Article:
On our most recent trip to Richmond, I took Sam with me on a most critical errand: sample a donut from a different Richmond establishment. This time our destination was Sugar Shack.
|My accomplice has the goods.|
|There was a seventh one we ate. By the way, that blueberry in bottom right corner was one of the best donuts I've ever had.|
|The chocolate donut Sam and I shared.|
For as good as the donuts were the trip is more memorable for me because Sam came with me. As we were maneuvering car seats for his cousins, Sam got to wondering when he would be allowed to sit up front. We tested him in the seat to see if the airbag sensor went off, and it did. When I looked at the manual, that seemed to suggest that he was heavy enough and tall enough to sit there safely. But I was bothered by the number 12, thinking that age 12 is when one has clearance to sit up front. So I did some digging: 12 is the widely accepted standard due to size (Sam's okay there) and the nature of squirming kids. Usually a kid younger than 12 will squirm too much for an airbag to be of use. So I gave Sam a stern warning about posture and we were off.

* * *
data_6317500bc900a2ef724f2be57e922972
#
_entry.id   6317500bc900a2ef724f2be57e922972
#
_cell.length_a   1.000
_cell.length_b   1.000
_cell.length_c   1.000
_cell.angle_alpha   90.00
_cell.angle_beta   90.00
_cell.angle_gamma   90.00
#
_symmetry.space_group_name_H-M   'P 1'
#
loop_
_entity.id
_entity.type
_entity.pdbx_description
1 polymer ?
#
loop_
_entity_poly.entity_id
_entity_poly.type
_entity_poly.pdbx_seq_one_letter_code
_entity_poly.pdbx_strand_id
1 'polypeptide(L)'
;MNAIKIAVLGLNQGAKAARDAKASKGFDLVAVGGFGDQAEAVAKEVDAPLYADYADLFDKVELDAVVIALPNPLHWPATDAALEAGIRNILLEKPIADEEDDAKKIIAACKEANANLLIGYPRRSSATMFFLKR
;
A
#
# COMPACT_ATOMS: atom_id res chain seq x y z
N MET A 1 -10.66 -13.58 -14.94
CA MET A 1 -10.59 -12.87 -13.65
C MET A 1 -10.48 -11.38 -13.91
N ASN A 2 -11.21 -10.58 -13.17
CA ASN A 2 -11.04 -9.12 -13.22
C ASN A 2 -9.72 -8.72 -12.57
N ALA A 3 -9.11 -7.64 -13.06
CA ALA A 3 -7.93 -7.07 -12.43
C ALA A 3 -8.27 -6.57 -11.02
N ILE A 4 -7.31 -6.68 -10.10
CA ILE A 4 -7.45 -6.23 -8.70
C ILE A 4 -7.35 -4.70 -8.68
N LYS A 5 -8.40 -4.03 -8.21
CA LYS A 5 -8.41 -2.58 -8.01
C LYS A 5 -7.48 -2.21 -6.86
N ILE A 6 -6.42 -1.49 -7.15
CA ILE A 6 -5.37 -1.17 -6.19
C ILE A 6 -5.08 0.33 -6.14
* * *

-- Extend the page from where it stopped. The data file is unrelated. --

Before I'm cast out into the leper colony of bad parents, I'd like to defend myself. Nine years old is a precious age. I'm still a hero in his eyes. Twelve ain't so precious, or at least so I hear. Rather than wait until a ceremonious day on or near the first of February in 2018, when the pre-teen Sam might prefer the back seat and his iPhone (or 2018 equivalent), I'd like to welcome up front with me the wonderful, cheerful companion I have now. Sometimes the safety and risk has to be secondary, and the chance to capitalize on age and attitude needs to take priority.